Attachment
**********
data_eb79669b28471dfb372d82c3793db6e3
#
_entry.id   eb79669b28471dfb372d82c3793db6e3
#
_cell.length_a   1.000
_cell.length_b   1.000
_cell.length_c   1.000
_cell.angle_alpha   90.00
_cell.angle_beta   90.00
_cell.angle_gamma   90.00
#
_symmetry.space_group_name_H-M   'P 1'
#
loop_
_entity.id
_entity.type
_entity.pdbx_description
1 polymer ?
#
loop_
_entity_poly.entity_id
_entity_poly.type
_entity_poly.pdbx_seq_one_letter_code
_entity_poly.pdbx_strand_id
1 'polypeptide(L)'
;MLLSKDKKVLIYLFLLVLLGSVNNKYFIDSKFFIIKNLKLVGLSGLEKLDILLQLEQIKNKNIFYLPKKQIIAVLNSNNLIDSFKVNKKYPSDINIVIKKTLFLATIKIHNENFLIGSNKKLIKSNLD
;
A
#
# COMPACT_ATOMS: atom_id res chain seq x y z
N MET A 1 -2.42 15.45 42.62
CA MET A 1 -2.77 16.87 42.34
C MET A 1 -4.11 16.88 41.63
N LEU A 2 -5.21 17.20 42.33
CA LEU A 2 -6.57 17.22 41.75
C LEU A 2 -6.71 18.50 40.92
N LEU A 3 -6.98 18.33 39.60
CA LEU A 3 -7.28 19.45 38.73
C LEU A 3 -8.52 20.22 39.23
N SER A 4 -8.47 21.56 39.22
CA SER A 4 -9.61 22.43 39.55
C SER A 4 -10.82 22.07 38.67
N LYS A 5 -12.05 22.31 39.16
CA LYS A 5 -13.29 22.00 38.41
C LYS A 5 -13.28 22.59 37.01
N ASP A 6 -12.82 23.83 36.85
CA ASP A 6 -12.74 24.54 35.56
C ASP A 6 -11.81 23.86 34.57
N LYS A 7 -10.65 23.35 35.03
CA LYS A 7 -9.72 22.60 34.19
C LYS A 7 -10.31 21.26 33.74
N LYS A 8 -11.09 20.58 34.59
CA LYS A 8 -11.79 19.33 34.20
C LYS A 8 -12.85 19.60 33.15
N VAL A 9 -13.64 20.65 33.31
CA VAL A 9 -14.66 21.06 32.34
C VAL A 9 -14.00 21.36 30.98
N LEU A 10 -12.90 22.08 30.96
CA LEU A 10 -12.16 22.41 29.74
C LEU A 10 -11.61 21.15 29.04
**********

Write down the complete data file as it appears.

data_eb79669b28471dfb372d82c3793db6e3
#
_entry.id   eb79669b28471dfb372d82c3793db6e3
#
_cell.length_a   1.000
_cell.length_b   1.000
_cell.length_c   1.000
_cell.angle_alpha   90.00
_cell.angle_beta   90.00
_cell.angle_gamma   90.00
#
_symmetry.space_group_name_H-M   'P 1'
#
loop_
_entity.id
_entity.type
_entity.pdbx_description
1 polymer ?
#
loop_
_entity_poly.entity_id
_entity_poly.type
_entity_poly.pdbx_seq_one_letter_code
_entity_poly.pdbx_strand_id
1 'polypeptide(L)'
;MLLSKDKKVLIYLFLLVLLGSVNNKYFIDSKFFIIKNLKLVGLSGLEKLDILLQLEQIKNKNIFYLPKKQIIAVLNSNNLIDSFKVNKKYPSDINIVIKKTLFLATIKIHNENFLIGSNKKLIKSNLD
;
A
#
# COMPACT_ATOMS: atom_id res chain seq x y z
N MET A 1 -2.42 15.45 42.62
CA MET A 1 -2.77 16.87 42.34
C MET A 1 -4.11 16.88 41.63
N LEU A 2 -5.21 17.20 42.33
CA LEU A 2 -6.57 17.22 41.75
C LEU A 2 -6.71 18.50 40.92
N LEU A 3 -6.98 18.33 39.60
CA LEU A 3 -7.28 19.45 38.73
C LEU A 3 -8.52 20.22 39.23
N SER A 4 -8.47 21.56 39.22
CA SER A 4 -9.61 22.43 39.55
C SER A 4 -10.82 22.07 38.67
N LYS A 5 -12.05 22.31 39.16
CA LYS A 5 -13.29 22.00 38.41
C LYS A 5 -13.28 22.59 37.01
N ASP A 6 -12.82 23.83 36.85
CA ASP A 6 -12.74 24.54 35.56
C ASP A 6 -11.81 23.86 34.57
N LYS A 7 -10.65 23.35 35.03
CA LYS A 7 -9.72 22.60 34.19
C LYS A 7 -10.31 21.26 33.74
N LYS A 8 -11.09 20.58 34.59
CA LYS A 8 -11.79 19.33 34.20
C LYS A 8 -12.85 19.60 33.15
N VAL A 9 -13.64 20.65 33.31
CA VAL A 9 -14.66 21.06 32.34
C VAL A 9 -14.00 21.36 30.98
N LEU A 10 -12.90 22.08 30.96
CA LEU A 10 -12.16 22.41 29.74
C LEU A 10 -11.61 21.15 29.04